Thursday, September 11, 2008

Speedy thoughts

What does it take to be fast? How do you get faster?

These are questions I have been asking myself lately. I've spent the year building miles - safely and injury free. I've also been thrilled this year that I haven't puked once, either in training or racing. I've come close, but I haven't crossed the line this year, so I'm getting the nutrition and hydration issues under control.

My mind wanders to the next challenge... getting faster. I've been scouring websites reading all about speed workouts, most of which boggle my mind. I've never done any workout with the numbers "400s" or "800s" in it. I monitor my stats on my Garmin, but I wouldn't have the foggiest idea how (or where?) to go run 400s. Is that even important for an aspiring marathoner?

Is it mental? Bio-mechanical? Genetic? All of the above?

What percentage of time can you expect to shave off a race with speed work (once you figure out how to do it)?

So many questions... Very little in the way of answers.

Let's be clear though... It's not that I think faster runners are better. It's that I am a challenge junkie and this is my next challenge. For now.

Sigh. If only I'd been born Jamaican. Ya, mon.


ipm said...

dude! I had to giggle... :)))

Backofpack said...

I have to say, from my perspective, being faster would be good, but I'm not interested enough in it to work at it! I got faster two ways: one, lots and lots of miles and two, weight loss. During the last two years of marathon frenzy I have improved my speed (in shorter distances) by about 30 sec per mile. After losing some pounds this spring, I've seen another 15-20 second improvement. Yee hah! That puts me at about 11:10 per mile, including 1 min walk breaks.

Also, you can run 400s or 800s at the local track. You can also pick up speed by doing intervals on your regular runs - pick a spot, run hard to it, slow back down, repeat. Give your self a mile on either end for warm-up/cool-down.

And finally, I'm not even close to a speed expert (as you can tell) I'm just repeating what I've been told (by both Rob and Steve).

Journey to a Centum said...


I am a speedwork success story. I went from a consistent 8:00/mile pace to a 6:00/mile pace using a very simple speed workout.

Before I drone on about the details I'll say that I knew I was capable of running faster for very short distances at at 4:40 pace or so.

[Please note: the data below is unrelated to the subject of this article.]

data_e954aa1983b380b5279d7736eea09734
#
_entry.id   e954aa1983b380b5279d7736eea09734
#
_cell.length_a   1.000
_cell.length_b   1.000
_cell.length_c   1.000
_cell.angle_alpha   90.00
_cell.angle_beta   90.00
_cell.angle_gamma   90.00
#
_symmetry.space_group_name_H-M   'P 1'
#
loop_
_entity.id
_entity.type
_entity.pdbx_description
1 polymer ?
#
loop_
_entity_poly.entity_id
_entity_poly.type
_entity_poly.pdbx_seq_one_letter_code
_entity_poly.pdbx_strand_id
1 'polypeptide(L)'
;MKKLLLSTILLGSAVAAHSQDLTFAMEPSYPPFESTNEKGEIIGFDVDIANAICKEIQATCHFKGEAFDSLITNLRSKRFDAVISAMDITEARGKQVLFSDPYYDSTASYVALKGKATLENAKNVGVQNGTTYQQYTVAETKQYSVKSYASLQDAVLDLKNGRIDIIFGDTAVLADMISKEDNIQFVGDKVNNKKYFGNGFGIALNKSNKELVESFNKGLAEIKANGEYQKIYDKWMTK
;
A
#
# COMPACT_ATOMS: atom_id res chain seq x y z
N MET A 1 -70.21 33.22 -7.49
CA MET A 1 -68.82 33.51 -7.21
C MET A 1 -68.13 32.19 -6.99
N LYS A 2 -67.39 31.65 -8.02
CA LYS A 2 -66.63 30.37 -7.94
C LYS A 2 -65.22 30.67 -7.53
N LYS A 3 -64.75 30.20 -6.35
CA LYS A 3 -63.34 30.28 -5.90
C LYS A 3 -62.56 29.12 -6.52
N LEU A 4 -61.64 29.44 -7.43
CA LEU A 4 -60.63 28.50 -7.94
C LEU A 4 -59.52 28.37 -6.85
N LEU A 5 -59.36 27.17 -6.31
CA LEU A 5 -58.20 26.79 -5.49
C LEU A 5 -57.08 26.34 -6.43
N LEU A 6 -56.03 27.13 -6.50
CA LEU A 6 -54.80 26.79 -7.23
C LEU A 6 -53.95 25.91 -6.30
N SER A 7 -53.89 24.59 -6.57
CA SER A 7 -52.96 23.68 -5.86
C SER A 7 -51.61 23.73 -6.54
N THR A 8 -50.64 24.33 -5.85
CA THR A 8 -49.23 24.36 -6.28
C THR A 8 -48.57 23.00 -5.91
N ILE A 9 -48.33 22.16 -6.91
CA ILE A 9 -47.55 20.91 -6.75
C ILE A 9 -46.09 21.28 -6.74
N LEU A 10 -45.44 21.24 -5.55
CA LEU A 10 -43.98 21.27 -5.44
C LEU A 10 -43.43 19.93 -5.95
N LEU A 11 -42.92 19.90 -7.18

I simply went to the track and spent an hour two times a week running the 100 meter straights and walking the corners. I tested the limits of my speed with some sprints and then kicked it down to about 80% for my workouts.

You will occasionally feel like you are going to hurl up your lungs. That should be considered progress! Keep a water bottle handy just in case it happens so you can wash them off and swallow them again. I've never heard of it happening but it certainly feels possible at the time.

I think I got more out of these workouts than the 800's and 400's. At least it's a start without having to do those longer distances.

After building up my aerobic threshold I found that my pace started to pick up. I was also able to endure the hack a lung feeling longer during a 5K or 10K race. I PR'ed in the half marathon with a 1:20 after this training as well as 5k and 10 PR's.

Good luck! YOU CAN DO IT, YOU ARE A DEATH RACER! Go Death Racer!

Holly said...

Oh my! I found you off Leslie's blog.

Speed comes in so many forms, and I honestly think that genetics play a huge part. There are some things you can do to expedite the process, but ultimately, some people are just built for speed.

I am also lousy at dealing with measuring distance on the track, and I prefer to run fartleks, one minute increasing intervals, and hills. Hills are definitely my torture of choice, especially since I prefer to run on trails. It's all about finding a workout that you enjoy that works for you that doesn't leave you vomiting...But like Eric said, sometimes that barf up your lungs feeling really means that you're making progress.

Good luck becoming a speedster!

Downhillnut said...

You've got a good base now - you can definitely reach toward that next goal.

Hang out with the Roadrunners on Tuesdays and carefully manage your recoveries to avoid injuries for the next 6-7 months. Even 2 Tuesdays a month and the occasional Thursday (club night comes to mind) will do. Work for the same amount of TIME as them, not the same amount of intervals. If they do 8 x 400s and you get 5-6 done, great. They do the measuring and planning, so you don't have to.

Then run St. Patrick's Day or the Spring Trio and whip my butt. Or not... ;)

robtherunner said...

Speed kills!

I enjoy mile repeats at a 5k pace. Good times...good times...